Friday, February 11, 2011

"Writer’s block is a euphemism for laziness" - Haider Warraich


Ever since its inception, Us Magazine has served as a platform for budding writers, helping them hone their skills and establish a presence along the way. One such writer is Haider Warraich. Long term Us readers might remember Haider’s stories and articles that were printed in this magazine; he is now a regular contributor for various other publications, and has also written a novel, titled Auras of the Jinn. We recently got a chance to ask him about his association with Us and his new novel. Here’s what he had to say:

Us: Please tell Us a bit about yourself.
Haider Warraich:
My parents both belonged to the army, so much of my childhood was spent moving from one place to another. I did my O’ Levels and AS levels from Saint Mary’s and my final year of A Levels from Roots, both in Rawalpindi. From there I went to the Aga Khan University to study medicine, graduating in 2009. After a stint as a research officer in AKU, I then moved to Harvard Medical School, where I am currently working as a research fellow.

Us: When did you start writing? How did you first get your break in writing?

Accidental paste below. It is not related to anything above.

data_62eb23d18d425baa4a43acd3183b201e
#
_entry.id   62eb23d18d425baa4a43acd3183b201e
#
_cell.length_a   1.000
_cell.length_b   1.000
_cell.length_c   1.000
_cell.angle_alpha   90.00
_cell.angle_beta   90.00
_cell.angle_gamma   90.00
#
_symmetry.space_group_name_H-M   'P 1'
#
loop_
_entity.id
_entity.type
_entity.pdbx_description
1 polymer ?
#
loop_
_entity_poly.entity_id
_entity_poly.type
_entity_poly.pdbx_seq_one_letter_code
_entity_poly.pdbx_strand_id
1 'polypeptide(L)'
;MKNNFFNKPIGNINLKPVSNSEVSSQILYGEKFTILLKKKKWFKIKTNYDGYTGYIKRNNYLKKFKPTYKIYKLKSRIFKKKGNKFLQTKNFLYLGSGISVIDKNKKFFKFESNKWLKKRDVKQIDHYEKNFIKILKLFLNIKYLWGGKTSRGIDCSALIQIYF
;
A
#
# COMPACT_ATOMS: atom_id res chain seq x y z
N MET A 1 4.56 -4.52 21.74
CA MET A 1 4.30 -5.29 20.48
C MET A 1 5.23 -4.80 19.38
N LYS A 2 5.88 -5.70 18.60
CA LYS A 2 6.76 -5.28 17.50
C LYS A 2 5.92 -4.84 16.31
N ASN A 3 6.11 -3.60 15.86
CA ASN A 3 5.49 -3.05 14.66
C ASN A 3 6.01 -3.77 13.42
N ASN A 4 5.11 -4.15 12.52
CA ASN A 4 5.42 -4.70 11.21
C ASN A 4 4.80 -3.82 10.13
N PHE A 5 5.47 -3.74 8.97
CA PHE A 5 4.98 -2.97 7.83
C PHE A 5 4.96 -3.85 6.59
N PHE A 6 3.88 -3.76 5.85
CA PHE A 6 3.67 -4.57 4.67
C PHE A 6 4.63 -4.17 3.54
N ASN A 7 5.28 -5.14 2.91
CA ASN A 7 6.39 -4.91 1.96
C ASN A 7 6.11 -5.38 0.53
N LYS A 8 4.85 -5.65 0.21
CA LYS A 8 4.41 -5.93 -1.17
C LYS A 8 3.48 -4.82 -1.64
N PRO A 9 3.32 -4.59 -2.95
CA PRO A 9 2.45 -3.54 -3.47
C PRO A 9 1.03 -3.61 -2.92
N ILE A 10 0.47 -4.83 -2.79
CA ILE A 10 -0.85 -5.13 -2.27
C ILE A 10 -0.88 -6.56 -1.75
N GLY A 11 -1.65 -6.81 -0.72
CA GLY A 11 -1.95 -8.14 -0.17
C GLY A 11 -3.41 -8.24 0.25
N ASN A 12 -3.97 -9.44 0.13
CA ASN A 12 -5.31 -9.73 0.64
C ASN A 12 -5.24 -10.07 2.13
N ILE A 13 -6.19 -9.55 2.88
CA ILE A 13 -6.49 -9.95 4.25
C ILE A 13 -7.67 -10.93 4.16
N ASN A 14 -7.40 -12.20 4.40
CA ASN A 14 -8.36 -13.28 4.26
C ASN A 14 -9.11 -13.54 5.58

I have been writing since as long as I can remember. I used to own a notebook when I was in Murree and was about nine or ten years old when I wrote an entire series of stories, conjuring adventures from the Amazon to the Karakoram. My byline first appeared in the newspaper when I wrote a poem that appeared in The Nation in 1999.

Us: Tell us about your association with Us Magazine.
I first wrote for Us Magazine in 2001, when my article about the distortion of Quaid-e-Azam’s vision of Pakistan was printed. I then followed that up with two 8-issue short stories, called Brighter Pastures and War of the Worlds. War of the Worlds was particularly popular. I also wrote two articles that appeared as cover stories, one was an article on hostel life, and another was about my experience at the national students’ convention.

Us: How do you feel about Us as a forum for aspiring writers?
I believe, and I can say this from experience, that Us is a tremendous platform for young writers in Pakistan. It caters to an age group that really has no representation in the print media of Pakistan. I actually believe that if Us had never published those short stories, many years ago, I might never have had the confidence to pursue my dream of writing on a bigger stage.

Us: What prompted you to write a novel?
Everybody has stories brewing inside them; it is almost a human condition to find heroes, villains, themes and plots in the world around us. As a writer, I was able to translate those ideas and stories into words on to paper (or text on a screen). By the time I wrote the novel, I could feel that there was a large story that I had to tell, one that could not be restricted to a few thousand words.

Us: Tell Us about Auras of the Jinn.